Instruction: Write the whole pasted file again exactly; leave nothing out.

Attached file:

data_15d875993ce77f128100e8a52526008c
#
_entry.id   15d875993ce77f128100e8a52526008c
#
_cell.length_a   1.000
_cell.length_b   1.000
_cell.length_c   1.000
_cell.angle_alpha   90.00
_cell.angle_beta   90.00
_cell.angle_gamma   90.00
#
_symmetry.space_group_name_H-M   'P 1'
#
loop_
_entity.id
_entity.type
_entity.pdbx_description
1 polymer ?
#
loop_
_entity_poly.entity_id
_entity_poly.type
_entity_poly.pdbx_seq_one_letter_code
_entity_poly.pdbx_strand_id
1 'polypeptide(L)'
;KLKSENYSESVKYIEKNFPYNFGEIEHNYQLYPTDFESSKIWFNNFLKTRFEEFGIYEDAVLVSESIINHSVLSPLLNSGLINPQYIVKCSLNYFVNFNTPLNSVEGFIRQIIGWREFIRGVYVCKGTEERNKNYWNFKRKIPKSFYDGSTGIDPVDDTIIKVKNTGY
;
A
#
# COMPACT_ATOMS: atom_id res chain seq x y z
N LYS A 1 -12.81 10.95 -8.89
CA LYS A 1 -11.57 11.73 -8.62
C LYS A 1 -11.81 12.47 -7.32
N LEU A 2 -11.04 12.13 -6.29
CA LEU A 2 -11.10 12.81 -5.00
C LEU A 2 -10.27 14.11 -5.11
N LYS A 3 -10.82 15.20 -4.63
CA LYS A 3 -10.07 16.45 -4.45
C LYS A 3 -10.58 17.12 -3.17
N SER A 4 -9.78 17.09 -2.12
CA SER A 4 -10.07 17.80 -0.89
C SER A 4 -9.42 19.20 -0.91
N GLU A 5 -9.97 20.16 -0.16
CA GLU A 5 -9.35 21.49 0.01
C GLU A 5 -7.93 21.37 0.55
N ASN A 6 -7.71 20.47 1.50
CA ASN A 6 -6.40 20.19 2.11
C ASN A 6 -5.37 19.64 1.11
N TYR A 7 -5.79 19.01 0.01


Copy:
data_15d875993ce77f128100e8a52526008c
#
_entry.id   15d875993ce77f128100e8a52526008c
#
_cell.length_a   1.000
_cell.length_b   1.000
_cell.length_c   1.000
_cell.angle_alpha   90.00
_cell.angle_beta   90.00
_cell.angle_gamma   90.00
#
_symmetry.space_group_name_H-M   'P 1'
#
loop_
_entity.id
_entity.type
_entity.pdbx_description
1 polymer ?
#
loop_
_entity_poly.entity_id
_entity_poly.type
_entity_poly.pdbx_seq_one_letter_code
_entity_poly.pdbx_strand_id
1 'polypeptide(L)'
;KLKSENYSESVKYIEKNFPYNFGEIEHNYQLYPTDFESSKIWFNNFLKTRFEEFGIYEDAVLVSESIINHSVLSPLLNSGLINPQYIVKCSLNYFVNFNTPLNSVEGFIRQIIGWREFIRGVYVCKGTEERNKNYWNFKRKIPKSFYDGSTGIDPVDDTIIKVKNTGY
;
A
#
# COMPACT_ATOMS: atom_id res chain seq x y z
N LYS A 1 -12.81 10.95 -8.89
CA LYS A 1 -11.57 11.73 -8.62
C LYS A 1 -11.81 12.47 -7.32
N LEU A 2 -11.04 12.13 -6.29
CA LEU A 2 -11.10 12.81 -5.00
C LEU A 2 -10.27 14.11 -5.11
N LYS A 3 -10.82 15.20 -4.63
CA LYS A 3 -10.07 16.45 -4.45
C LYS A 3 -10.58 17.12 -3.17
N SER A 4 -9.78 17.09 -2.12
CA SER A 4 -10.07 17.80 -0.89
C SER A 4 -9.42 19.20 -0.91
N GLU A 5 -9.97 20.16 -0.16
CA GLU A 5 -9.35 21.49 0.01
C GLU A 5 -7.93 21.37 0.55
N ASN A 6 -7.71 20.47 1.50
CA ASN A 6 -6.40 20.19 2.11
C ASN A 6 -5.37 19.64 1.11
N TYR A 7 -5.79 19.01 0.01